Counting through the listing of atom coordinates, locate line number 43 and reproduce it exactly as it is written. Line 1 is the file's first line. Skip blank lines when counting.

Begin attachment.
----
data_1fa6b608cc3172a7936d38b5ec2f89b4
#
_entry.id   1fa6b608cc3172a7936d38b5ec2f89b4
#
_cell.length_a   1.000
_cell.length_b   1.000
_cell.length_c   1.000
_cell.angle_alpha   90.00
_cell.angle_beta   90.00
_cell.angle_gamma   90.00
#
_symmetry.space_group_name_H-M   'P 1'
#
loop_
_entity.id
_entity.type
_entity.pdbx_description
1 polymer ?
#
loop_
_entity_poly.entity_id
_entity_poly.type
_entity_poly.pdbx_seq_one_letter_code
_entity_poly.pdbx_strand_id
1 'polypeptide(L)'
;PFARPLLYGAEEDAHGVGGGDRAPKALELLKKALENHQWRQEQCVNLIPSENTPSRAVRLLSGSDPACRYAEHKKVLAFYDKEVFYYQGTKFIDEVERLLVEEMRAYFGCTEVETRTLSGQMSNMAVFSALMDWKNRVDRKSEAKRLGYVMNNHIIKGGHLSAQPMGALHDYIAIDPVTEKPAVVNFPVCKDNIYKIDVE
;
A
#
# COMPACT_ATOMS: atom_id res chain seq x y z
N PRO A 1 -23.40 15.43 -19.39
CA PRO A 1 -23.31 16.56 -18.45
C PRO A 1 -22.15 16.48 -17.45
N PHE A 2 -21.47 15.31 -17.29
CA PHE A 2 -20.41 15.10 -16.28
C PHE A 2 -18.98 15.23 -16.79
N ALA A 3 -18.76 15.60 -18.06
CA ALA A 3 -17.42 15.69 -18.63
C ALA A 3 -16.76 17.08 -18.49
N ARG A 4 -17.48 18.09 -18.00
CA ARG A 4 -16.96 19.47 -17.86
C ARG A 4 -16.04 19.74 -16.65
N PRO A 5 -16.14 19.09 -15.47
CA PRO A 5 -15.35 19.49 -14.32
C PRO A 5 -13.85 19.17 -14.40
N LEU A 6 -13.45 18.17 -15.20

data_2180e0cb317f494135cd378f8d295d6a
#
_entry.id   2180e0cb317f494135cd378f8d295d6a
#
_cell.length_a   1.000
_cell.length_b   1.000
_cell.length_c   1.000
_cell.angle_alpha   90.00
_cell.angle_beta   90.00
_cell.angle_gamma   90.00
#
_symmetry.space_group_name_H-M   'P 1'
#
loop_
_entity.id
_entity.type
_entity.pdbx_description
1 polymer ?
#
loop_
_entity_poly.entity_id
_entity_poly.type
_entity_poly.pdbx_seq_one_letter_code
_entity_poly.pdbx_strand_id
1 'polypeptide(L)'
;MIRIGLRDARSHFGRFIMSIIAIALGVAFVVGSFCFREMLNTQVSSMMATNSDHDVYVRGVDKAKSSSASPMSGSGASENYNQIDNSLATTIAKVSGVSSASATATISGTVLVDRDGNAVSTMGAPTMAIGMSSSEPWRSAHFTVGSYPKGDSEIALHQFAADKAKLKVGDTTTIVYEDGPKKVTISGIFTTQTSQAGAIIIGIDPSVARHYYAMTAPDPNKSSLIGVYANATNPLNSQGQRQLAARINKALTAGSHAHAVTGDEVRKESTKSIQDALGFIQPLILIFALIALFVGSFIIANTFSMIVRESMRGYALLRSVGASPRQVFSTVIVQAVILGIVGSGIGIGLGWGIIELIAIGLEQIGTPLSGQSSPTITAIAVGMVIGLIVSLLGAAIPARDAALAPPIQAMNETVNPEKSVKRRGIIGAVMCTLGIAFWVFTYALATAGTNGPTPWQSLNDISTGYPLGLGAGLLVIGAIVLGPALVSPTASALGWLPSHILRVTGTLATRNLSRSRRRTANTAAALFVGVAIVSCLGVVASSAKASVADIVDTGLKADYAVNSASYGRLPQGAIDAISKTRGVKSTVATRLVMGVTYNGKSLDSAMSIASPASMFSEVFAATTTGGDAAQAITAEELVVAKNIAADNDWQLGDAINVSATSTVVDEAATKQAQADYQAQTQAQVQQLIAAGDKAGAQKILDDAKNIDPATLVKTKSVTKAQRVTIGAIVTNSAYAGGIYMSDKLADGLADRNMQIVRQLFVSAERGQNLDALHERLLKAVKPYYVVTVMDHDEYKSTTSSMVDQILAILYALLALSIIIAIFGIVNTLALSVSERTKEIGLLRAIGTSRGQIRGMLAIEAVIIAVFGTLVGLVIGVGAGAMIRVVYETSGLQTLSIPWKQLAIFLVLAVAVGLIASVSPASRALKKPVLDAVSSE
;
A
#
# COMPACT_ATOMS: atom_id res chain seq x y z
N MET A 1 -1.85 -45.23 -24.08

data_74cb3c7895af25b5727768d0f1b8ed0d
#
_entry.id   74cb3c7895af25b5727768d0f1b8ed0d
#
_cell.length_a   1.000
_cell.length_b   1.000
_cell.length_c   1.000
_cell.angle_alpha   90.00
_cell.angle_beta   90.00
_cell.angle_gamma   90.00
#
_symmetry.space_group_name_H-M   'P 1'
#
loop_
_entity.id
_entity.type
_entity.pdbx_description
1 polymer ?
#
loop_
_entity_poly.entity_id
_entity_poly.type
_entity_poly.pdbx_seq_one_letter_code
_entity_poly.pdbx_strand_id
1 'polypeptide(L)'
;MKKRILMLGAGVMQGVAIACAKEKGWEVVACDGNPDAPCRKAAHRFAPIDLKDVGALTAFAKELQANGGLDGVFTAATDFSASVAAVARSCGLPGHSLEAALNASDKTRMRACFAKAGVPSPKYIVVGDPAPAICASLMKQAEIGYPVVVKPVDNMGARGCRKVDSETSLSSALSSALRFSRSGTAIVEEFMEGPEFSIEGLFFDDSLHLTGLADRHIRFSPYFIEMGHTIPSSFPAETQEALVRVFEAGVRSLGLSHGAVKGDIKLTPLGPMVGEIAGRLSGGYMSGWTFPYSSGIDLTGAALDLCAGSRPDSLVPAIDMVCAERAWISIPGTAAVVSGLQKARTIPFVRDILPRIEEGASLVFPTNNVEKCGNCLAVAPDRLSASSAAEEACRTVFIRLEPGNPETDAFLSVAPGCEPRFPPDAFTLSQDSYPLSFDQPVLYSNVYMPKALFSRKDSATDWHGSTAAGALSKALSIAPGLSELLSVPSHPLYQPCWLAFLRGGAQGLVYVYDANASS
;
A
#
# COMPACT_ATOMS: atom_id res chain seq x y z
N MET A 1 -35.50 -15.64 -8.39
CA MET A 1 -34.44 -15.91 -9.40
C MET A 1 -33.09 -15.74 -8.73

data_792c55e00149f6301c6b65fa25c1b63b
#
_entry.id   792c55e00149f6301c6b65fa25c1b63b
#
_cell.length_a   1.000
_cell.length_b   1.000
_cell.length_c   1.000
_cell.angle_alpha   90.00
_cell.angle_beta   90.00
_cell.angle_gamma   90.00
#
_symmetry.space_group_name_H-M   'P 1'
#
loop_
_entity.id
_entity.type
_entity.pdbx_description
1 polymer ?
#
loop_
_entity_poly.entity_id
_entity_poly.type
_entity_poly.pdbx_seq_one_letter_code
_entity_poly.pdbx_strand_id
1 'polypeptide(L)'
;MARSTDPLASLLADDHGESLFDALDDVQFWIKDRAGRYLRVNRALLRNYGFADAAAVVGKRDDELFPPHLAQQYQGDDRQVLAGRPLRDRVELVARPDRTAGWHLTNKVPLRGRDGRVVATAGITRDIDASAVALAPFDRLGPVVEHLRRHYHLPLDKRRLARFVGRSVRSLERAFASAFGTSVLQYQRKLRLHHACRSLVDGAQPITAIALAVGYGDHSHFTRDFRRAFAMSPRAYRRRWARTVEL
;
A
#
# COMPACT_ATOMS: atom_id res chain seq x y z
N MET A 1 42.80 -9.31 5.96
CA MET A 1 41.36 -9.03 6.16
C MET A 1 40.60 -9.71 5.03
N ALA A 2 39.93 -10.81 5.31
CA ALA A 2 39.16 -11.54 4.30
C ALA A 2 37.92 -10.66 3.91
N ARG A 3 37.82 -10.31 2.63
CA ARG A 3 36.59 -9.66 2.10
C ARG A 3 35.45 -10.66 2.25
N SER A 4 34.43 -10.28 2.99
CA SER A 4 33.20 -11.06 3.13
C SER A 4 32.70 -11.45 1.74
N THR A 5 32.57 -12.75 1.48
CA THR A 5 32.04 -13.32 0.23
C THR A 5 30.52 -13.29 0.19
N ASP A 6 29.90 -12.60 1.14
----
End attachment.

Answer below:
N PRO A 5 -16.14 19.09 -15.47